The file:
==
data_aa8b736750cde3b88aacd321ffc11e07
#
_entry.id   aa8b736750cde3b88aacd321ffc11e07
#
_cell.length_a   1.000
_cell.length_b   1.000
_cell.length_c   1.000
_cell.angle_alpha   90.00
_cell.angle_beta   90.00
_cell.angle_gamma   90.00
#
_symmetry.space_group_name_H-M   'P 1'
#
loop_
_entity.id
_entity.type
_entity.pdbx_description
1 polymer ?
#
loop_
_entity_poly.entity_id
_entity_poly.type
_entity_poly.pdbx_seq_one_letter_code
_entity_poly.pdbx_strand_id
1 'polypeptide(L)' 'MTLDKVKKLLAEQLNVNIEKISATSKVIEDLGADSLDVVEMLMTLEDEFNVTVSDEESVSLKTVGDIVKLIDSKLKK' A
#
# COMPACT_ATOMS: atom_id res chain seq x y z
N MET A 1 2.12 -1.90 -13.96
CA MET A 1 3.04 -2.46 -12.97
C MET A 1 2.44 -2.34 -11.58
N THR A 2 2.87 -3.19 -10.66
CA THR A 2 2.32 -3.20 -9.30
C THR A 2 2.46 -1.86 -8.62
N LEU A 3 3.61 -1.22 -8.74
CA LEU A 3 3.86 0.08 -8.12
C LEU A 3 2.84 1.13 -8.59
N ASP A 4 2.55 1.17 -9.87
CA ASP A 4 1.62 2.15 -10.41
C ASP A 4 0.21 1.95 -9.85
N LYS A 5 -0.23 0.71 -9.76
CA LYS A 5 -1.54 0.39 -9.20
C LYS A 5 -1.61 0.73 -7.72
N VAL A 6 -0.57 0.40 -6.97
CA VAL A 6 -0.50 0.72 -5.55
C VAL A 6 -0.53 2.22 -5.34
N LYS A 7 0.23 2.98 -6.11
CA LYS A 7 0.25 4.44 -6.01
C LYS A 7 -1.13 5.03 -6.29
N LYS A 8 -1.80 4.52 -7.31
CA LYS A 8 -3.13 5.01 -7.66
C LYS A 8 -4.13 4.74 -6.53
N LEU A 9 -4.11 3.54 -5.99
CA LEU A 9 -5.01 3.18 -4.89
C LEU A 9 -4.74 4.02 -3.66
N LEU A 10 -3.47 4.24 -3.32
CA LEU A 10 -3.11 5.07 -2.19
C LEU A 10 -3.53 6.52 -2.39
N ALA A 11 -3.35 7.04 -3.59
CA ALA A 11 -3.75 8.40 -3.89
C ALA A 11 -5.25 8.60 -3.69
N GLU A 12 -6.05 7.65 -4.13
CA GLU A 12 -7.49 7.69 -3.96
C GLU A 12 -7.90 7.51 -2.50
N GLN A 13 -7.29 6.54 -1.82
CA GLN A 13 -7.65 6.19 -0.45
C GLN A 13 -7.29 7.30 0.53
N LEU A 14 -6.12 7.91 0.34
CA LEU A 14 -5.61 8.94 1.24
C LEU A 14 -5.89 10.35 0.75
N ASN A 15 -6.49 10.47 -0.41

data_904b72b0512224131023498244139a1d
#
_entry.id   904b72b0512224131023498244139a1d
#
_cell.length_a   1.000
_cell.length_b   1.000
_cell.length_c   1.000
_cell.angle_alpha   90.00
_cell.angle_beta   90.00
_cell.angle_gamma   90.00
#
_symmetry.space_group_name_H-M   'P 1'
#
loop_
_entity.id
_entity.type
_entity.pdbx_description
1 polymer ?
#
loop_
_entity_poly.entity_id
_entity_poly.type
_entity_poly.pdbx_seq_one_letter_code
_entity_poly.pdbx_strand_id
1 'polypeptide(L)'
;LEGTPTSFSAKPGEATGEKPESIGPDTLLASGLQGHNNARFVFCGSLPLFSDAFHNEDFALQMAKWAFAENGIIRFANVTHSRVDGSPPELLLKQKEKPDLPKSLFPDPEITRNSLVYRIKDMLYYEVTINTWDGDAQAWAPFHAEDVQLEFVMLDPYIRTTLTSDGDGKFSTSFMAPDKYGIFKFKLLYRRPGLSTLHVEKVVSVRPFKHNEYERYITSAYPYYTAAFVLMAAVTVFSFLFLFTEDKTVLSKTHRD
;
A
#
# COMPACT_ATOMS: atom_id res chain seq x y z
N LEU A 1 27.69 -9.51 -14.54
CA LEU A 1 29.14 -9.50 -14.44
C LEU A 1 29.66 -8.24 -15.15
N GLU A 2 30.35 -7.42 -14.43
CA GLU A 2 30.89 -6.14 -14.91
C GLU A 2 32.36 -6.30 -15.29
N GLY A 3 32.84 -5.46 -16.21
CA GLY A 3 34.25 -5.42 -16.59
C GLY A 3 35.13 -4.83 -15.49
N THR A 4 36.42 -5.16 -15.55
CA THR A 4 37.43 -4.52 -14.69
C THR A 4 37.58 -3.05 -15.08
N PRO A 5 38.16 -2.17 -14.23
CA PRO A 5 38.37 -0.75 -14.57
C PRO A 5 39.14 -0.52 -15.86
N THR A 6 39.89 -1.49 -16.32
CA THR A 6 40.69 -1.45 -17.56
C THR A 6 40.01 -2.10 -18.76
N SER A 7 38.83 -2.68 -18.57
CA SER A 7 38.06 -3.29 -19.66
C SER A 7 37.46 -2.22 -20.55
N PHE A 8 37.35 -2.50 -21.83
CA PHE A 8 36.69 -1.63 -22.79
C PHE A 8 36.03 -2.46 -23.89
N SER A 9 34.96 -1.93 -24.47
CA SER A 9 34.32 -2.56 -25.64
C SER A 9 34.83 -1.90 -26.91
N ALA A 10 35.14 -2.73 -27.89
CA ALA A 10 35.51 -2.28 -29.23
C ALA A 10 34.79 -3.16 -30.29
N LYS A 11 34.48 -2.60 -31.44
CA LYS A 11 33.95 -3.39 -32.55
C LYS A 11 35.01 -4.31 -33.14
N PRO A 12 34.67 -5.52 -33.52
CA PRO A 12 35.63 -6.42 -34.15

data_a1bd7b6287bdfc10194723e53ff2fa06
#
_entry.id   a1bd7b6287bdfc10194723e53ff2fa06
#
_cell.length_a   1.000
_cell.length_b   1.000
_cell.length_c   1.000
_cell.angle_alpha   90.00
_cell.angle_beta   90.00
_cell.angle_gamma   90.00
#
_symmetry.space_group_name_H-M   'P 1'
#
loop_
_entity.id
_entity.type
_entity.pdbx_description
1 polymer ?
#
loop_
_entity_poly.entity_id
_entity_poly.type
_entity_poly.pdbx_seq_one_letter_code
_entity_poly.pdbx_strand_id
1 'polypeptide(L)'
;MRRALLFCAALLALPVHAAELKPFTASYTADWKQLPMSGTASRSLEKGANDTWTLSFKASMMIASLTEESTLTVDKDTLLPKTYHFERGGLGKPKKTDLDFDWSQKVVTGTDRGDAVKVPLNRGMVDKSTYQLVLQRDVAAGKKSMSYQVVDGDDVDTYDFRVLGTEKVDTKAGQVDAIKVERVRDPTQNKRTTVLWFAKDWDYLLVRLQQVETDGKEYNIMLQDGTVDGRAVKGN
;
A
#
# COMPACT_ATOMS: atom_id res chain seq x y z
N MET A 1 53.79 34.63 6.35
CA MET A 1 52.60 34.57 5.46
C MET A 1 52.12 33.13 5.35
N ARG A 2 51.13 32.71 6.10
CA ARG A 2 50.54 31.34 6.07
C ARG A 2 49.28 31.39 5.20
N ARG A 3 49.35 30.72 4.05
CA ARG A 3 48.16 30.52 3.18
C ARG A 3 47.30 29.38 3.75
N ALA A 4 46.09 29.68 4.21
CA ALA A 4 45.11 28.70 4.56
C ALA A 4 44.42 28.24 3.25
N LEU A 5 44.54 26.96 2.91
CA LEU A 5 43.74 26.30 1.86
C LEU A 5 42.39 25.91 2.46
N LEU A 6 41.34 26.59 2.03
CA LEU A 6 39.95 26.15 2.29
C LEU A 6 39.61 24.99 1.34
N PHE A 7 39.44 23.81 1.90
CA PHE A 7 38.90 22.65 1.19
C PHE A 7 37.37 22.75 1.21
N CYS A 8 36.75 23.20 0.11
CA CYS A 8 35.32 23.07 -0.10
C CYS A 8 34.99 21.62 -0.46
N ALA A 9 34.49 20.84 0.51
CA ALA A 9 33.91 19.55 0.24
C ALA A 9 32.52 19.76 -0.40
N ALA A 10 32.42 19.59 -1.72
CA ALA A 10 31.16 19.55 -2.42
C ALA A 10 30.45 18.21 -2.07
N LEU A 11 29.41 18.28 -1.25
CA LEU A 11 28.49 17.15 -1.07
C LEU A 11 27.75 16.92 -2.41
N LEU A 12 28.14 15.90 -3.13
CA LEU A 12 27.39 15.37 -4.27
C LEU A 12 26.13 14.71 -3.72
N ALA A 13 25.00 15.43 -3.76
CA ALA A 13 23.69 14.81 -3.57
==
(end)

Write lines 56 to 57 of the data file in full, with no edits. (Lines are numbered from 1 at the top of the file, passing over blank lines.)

CA LEU A 10 -3.11 5.07 -2.19
C LEU A 10 -3.53 6.52 -2.39